‘What? Harold? He only lives on the hope of vengeance. When he has put an end to Mr Supplehouse he will be content to die.’ And then there were further explanations in both Houses of Parliament, which were altogether satisfactory. The high-bred, courteous giants assured the gods that they had piled Pelion on Ossa and thus climbed up into power, very much in opposition to their good-wills; for they, the giants themselves, preferred the sweets of dignified retirement. But the voice of the people had been too strong for them; the effort had been made, not by themselves, but by others, who were determined that the giants should be at the head of affairs. Indeed, the spirit of the times was so clearly in favour of giants that there had been no alternative. So said Briareus to the Lords and Orion to the Commons. And then the gods were absolutely happy in ceding their places; and so far were they from any uncelestial envy or malice which might not be divine, that they promised to give the giants all the assistance in their power in carrying on the work of the government; upon which the giants declared how deeply indebted they would be for such valuable counsel and friendly assistance. All this was delightful in the extreme; but not the less did ordinary men seem to expect that the usual battle would go on in the old customary way. It is easy to love one’s enemy when one is making fine speeches; but so difficult to do so in the actual everyday work of life. But there was and always has been this peculiar good point about the giants, that they are never too proud to follow in the footsteps of the gods. If the gods, deliberating painfully together, have elaborated any skilful project, the giants are always willing to adopt it as their own, not treating the bantling as a foster child, but praising it and pushing it so that men should regard it as the undoubted offspring of their own brains. Now just at this time there had been a plan much thought of for increasing the number of bishops. Good active bishops were very desirable, and there was a strong feeling among certain excellent Churchmen that there could hardly be too many of them. Lord Brock had his measures cut and dry. There should be a Bishop of Westminster to share the Herculean toils of the metropolitan prelate, and another up in the North to Christianize the mining interests and wash white the blackamoors of Newcastle: Bishop of Beverley he should be called. But, in opposition to this, the giants, it was known, had intended to put forth the whole measure of their brute force. More curates, they said, were wanting, and district incumbents; not more bishops rolling in carriages. That bishops should roll in carriages was very good; but of such blessings the English world for the present had enough. And therefore Lord Brock and the gods had had much fear as to their little project. But now, immediately on the accession of the giants, it was known that the bishop bill was to be gone on with immediately. Some small changes would be effected so that the bill should be gigantic rather than divine; but the result would be altogether the same. It must, however, be admitted that bishops appointed by ourselves may be very good things, whereas those appointed by our adversaries will be anything but good. And, no doubt, this feeling went a long way with the giants. Be that as it may, the new bishop bill was to be their first work of government, and it was to be brought forward and carried, and the new prelates selected and put into their chairs all at once — before the grouse should begin to crow and put an end to the doings of gods as well as giants. Among other minor effects arising from this decision was the following, that Archdeacon and Mrs Grantly returned to London, and again took the lodgings in which they had been staying. On various occasions also during the first week of this second sojourn, Dr Grantly might be seen entering the official chambers of the First Lord of the Treasury. Much counsel was necessary among High-Churchmen of great repute before any fixed resolution could wisely be made in such a matter as this; and few Churchmen stood in higher repute than the Archdeacon of Barchester. And then it began to be rumoured in the world that the minister had disposed at any rate of the see of Westminster. This present time was a very nervous one for Mrs Grantly. What might be the aspirations of the archdeacon himself, we will not stop to inquire. It may be that time and experience had taught him the futility of earthly honours, and made him content with the comfortable opulence of his Barsetshire rectory. But there is no theory of Church discipline which makes it necessary that a clergyman’s wife should have an objection to a bishopric. The archdeacon probably was only anxious to give a disinterested aid to the minister, but Mrs Grantly did long to sit in high places, and be at any rate equal to Mrs Proudie. It was for her children, she said to herself, that she was thus anxious — that they should have a good position before the world and the means of making the best of themselves. ‘One is able to do nothing, you know, shut up there, down at Plumstead,’ she had remarked to Lady Lufton on the occasion of her first visit to London, and yet the time was not long past when she had thought that rectory house at Plumstead to be by no means insufficient or contemptible. And then there came the question whether or no Griselda should go back to her mother; but this idea was very strongly opposed by Lady Lufton, and ultimately with success. ‘I really think the dear girl is very happy with me,’ said Lady Lufton; ‘and if ever she is to belong to me more closely, it will be so well that we should know and love one another.’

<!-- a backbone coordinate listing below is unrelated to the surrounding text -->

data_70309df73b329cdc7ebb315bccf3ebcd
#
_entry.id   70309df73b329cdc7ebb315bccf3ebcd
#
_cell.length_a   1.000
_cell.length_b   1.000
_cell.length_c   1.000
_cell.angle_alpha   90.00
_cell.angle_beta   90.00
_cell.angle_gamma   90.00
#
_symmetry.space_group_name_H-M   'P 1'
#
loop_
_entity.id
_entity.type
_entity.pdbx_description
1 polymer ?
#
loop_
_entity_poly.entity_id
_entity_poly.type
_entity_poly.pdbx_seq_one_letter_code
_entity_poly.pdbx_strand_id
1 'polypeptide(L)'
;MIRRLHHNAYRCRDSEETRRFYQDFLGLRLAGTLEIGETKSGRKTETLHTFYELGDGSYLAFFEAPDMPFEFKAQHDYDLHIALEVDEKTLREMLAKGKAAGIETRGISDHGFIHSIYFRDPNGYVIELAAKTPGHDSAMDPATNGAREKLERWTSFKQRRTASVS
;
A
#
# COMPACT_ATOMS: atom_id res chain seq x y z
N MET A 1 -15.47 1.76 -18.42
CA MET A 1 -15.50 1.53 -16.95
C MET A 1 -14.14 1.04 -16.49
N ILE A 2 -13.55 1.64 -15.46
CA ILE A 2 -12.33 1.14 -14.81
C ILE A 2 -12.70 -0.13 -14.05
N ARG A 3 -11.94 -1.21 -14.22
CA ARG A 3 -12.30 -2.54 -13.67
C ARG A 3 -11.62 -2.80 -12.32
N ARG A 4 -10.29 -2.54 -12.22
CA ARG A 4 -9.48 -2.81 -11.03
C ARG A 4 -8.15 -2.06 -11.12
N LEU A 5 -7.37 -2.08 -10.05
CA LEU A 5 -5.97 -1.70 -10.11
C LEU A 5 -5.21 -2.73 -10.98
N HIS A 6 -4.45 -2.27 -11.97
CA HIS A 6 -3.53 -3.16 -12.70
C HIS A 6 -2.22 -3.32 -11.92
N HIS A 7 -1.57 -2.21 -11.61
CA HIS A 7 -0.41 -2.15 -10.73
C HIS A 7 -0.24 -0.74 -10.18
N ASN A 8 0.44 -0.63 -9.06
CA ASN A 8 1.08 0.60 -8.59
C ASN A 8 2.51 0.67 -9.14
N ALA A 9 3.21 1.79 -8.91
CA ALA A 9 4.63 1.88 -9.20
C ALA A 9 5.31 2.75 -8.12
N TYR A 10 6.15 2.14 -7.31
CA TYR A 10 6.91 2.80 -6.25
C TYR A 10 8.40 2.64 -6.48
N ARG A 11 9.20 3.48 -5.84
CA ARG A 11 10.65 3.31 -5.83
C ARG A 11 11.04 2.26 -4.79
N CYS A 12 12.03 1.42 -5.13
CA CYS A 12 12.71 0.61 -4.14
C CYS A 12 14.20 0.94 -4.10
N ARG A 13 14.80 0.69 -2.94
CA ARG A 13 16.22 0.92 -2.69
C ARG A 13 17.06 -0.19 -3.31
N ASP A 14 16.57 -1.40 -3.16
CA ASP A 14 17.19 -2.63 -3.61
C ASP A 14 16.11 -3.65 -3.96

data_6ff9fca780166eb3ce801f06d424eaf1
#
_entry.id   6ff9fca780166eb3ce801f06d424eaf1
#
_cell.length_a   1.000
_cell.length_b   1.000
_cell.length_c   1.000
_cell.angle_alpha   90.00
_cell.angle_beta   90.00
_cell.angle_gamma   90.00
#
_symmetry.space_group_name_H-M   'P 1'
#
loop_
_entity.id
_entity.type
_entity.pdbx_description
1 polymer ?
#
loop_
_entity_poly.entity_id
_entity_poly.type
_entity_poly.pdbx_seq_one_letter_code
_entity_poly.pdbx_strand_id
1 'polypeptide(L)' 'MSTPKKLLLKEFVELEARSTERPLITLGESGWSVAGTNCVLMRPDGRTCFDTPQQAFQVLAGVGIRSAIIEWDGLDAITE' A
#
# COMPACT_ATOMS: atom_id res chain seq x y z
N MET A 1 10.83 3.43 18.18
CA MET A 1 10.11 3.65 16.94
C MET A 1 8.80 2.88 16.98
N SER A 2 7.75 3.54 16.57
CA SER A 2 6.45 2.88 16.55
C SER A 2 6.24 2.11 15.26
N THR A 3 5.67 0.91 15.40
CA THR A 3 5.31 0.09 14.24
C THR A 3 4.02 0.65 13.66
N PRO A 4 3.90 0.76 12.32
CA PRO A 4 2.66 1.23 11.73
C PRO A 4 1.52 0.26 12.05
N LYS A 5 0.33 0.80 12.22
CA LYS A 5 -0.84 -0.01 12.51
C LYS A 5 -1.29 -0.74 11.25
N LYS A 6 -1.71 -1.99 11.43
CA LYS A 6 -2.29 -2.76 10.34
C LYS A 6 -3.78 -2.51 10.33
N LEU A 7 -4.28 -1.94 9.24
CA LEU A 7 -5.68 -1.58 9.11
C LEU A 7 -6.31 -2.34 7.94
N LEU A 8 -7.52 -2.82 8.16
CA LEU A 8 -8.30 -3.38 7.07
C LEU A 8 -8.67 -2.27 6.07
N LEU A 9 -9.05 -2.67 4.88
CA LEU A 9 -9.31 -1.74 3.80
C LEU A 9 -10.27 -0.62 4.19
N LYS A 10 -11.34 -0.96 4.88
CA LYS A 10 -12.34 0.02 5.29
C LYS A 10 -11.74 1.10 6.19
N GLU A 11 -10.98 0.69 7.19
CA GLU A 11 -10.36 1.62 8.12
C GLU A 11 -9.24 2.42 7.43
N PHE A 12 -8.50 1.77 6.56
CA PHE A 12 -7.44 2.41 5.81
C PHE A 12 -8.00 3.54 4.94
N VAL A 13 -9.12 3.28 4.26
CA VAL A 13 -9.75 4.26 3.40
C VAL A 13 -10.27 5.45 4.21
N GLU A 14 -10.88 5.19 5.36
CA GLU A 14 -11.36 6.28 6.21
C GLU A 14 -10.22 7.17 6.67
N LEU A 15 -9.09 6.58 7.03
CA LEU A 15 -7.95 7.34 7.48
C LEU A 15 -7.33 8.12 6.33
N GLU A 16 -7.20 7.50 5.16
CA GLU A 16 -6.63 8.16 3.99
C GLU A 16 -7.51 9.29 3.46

To tell the truth, Lady Lufton had been trying hard to know and love Griselda, but hitherto she had scarcely succeeded to the full extent of her wishes. That she loved Griselda was certain — with that sort of love which springs from a person’s volition and not from the judgement. She had said all along to herself and others that she did love Griselda Grantly. She had admired the young lady’s face, liked her manner, approved of her fortune and family, and had selected her for a daughter-inlaw in a somewhat impetuous manner. Therefore she loved her. But it was by no means clear to Lady Lufton that she did as yet know her young friend. The match was a plan of her own, and therefore she stuck to it as warmly as ever, but she began to have some misgivings whether or no the dear girl would be to her herself all that she had dreamed of in a daughter-inlaw. ‘But, dear Lady Lufton,’ said Mrs Grantly, ‘is it not possible that we may put her affections to too severe a test? What, if she should learn to regard him, and then —’